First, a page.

• Collaborators Tugba Sysmanlar (Ankara Gazi University, Turkey), Ayse Aslan (Ankara Gazi University, Turkey), Susanne Zeidler (Asklepios Sankt Augustin Krankenhaus, Germany), Veronika Baumeister (Bochum Ruhr Universität, Germany), Folke Brinkmann (Bochum Ruhr Universität, Germany), Isabelle Rochat (Centre hospitalier universitaire vaudois Lausanne, Switzerland), Sebastian Becker (Darmstädter Kinderkliniken, Germany), Katrin Knoflach (Dr. von Hauner Children’s Hospital, University Hospital LMU Munich, Germany), Matthias Kappler (Dr. von Hauner Children’s Hospital, University Hospital LMU Munich, Germany), Meike Köhler (Dr. von Hauner Children’s Hospital, University Hospital LMU Munich, Germany), Andrea Schams (Dr. von Hauner Children’s Hospital, University Hospital LMU Munich, Germany), Waltraud Wesselak (Dr. von Hauner Children’s Hospital, University Hospital LMU Munich, Germany), Mandeep Kaur (Dr. von Hauner Children’s Hospital, University Hospital LMU Munich, Germany), Silvia Castillo Corullón (Fundación de Investigación del Hospital Clínico Universitario de Valencia, Spain), Lale Bayir (Hannover Medical School, Germany), Nagehan Ciftci (Hannover Medical School, Germany), Steve Cunningham (Centre for Inflammation Research, University of Edinburgh, UK), Lauren McCann (Imperial College London, United Kingdom), Chiara Carolina Abbas (Inselspital Bern, Switzerland), Tobias Ehrenreich (Inselspital Bern, Switzerland), Philipp Latzin (Inselspital Bern, Switzerland), Ayse Aizit Kilinc (Istanbul Cerrahpasa University, Medicine Faculty Hospital, Turkey), Tobias Hübner (Kinderklinik Oldenburg, Germany), Holger Köster (Kinderklinik Oldenburg, Germany), Martin Schebek (Klinikum Kassel, Germany), Matteo Fontana (Luzerner Kantonsspital, Switzerland), Nicolas Regamey (Luzerner Kantonsspital, Switzerland), Stanislaw Boguslawski (Medical University of Warsaw, Poland), Honorata Marczak (Medical University of Warsaw, Poland), Deborah Adelsberger (Oldenburg Zentrum für Kinder- und Jugendmedizin, Germany), Achim Freihorst (Ostalab Klinikum Aalen, Germany), Frederik Buchvald (Rigshospitalet Copenhagen, Denmark), Gemma Donohoe (Royal Children’s Hospital Manchester, United Kingdom), Morag MacLean (Royal Hospital for Sick Children Edinburgh, United Kingdom), Fiona Redmond (Royal Hospital for Sick Children Edinburgh, United Kingdom), Cordula Koerner-Rettberg (Ruhr University-Bochum, Germany), Abigel Kolonics-Farkas (Semmelweis University, Hungary), Sarah Shortland (Sheffield Children’s Hospital, United Kingdom), Amy Collier (Southampton General Hospital, United Kingdom), Kathrin Seidemann (Städtische Klinikum Karlsruhe, Germany), Florian Stehling (University Hospital Essen, Germany) Lutz Nährlich (Universität Giessen, Germany), Peter Meißner (Universität Ulm, Germany), Susanne Hämmerling (Universitätsklinikum Heidelberg, Germany), Benjamin Hanebeck (Universitätsklinikum Heidelberg, Germany), Dominik Schöndorf (Universitätsklinikum Heidelberg, Germany), Olaf Sommerburg (Universitätsklinikum Heidelberg, Germany), Winfried Baden (Universitätsklinikum Tübingen, Germany), Sune Rubak (University Aarhus, Denmark), Steve Turner (University Aberdeen, United Kingdom), Silvija-Pera Jerkic (University Frankfurt/Main, Germany), Martin Rosewich (University Frankfurt/Main, Germany), Stefan Zielen (University Frankfurt/Main, Germany), Johannes Schulze (University Frankfurt/Main, Germany), Christiane Lex (University Göttingen, Germany), Frans De Baets (University Hospital Gent, Belgium), Edyta Glowacka (University Krakau, Poland), Freerk Prenzel (University Leipzig, Germany), Nazan Cobanoglu (University of Ankara, Turkey), Gisela Anthony (University of Marburg, Germany), Hans Rock (University of Marburg, Germany), Angelo Barbato (University of Padua, Italy), Deborah Snijders (University of Padua, Italy), Andrea Heinzmann (Universtätsklinikum Freiburg, Germany), Dora Krikovszky (Semmelweis University, Budapest, Hungary), Zsolt Szepfalusi (Medical University of Vienna, Austria), Marijke Proesmans (University Hospital of Leuven, Leuven, Flanders, Belgium), Nicola Ullmann (Pediatric Hospital “Bambino Gesù” Research Institute, Italy)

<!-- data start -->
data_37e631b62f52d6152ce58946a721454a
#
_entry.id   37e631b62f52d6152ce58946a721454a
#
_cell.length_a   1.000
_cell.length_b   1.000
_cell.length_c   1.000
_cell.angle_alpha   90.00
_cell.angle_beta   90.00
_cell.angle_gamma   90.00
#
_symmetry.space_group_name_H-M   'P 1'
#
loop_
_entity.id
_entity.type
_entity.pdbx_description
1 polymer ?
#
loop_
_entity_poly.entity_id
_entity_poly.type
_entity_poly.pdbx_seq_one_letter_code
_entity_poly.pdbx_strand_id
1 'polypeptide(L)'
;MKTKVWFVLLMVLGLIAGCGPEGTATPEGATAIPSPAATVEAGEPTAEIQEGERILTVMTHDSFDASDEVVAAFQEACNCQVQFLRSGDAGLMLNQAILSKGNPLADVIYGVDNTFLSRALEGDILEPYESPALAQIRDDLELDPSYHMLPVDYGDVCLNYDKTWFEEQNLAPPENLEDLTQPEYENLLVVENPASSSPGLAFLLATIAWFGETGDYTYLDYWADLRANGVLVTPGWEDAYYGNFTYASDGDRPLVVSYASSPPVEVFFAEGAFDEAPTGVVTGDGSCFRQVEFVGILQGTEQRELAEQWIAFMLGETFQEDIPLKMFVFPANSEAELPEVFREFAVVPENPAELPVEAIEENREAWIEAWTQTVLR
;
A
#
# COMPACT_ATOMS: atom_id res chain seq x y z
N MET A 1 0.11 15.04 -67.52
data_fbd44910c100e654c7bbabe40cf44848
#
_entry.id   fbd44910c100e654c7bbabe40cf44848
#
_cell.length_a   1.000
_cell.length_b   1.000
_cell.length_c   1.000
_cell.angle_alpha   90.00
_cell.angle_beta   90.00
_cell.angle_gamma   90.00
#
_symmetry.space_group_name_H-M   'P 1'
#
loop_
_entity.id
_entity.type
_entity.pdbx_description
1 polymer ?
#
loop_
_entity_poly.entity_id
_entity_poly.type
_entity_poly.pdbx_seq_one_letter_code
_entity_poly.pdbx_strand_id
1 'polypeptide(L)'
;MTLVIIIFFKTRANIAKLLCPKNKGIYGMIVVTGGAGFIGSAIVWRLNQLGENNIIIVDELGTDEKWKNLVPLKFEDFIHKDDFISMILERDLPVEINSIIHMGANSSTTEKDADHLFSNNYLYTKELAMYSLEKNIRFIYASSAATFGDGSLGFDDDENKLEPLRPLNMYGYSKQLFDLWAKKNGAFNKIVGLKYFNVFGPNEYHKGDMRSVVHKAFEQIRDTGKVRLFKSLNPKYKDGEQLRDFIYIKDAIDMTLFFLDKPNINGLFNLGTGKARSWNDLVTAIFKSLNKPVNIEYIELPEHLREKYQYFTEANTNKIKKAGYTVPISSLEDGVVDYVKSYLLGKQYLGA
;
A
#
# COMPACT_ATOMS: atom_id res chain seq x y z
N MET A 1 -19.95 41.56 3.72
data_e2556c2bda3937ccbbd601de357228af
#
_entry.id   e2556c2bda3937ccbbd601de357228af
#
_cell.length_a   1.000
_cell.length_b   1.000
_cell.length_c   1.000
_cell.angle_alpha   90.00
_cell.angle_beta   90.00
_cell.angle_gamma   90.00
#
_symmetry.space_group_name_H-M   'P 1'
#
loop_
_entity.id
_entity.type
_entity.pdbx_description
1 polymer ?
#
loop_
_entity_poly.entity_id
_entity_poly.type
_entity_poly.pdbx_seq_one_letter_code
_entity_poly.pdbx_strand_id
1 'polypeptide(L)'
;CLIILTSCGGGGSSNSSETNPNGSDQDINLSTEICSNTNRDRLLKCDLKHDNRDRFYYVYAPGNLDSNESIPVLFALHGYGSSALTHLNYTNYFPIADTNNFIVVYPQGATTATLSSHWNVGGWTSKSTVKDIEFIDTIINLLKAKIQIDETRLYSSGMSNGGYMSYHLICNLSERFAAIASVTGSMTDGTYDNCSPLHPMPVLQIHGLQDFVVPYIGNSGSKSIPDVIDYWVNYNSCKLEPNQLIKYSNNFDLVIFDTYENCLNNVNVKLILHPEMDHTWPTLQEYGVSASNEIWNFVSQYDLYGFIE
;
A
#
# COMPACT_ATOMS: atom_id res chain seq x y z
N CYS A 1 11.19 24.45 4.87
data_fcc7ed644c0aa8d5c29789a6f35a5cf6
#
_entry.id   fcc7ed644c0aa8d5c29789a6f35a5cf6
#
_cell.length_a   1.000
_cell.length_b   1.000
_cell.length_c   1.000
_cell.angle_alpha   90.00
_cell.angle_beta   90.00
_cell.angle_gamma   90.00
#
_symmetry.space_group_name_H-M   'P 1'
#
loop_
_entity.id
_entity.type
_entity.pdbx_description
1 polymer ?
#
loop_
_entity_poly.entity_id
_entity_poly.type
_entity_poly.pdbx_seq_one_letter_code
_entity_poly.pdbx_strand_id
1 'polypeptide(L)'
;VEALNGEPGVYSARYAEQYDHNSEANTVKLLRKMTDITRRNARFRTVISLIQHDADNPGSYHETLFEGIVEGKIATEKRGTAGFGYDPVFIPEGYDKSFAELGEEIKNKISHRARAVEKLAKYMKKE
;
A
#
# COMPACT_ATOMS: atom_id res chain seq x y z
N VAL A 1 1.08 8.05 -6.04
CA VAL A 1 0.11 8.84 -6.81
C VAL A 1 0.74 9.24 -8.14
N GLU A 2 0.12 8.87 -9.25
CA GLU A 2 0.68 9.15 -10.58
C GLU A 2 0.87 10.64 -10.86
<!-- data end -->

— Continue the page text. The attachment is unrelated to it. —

• Contributors ES developed the theoretical framework, processed the analytic calculations, performed the data interpretation, and took the lead in writing the manuscript. MG designed and organised the project, organised the platform and contributed to the manuscript providing critical feedback. Clinical principal site investigators of the project were ES, MG, NS, JC, MW, NK, NE, JL and KK. All participating centres contributing less than 2% of the analysed data were listed under the chILD-EU collaborators group, which is included as a contributing author.

  • Funding MG is supported by DFG (Gr 970/9-1), FP7 Coordination of Non-Community Research Programmes (Gr FP7-305653-chILD-EU), Cost CA (Gr 16125 ENTeR chILD) and ChILDEU – The European research collaboration for Children’s Interstitial Lung Disease of the European Respiratory Society (Gr not applicable).

  • Competing interests None declared.

  • Provenance and peer review Not commissioned; externally peer reviewed.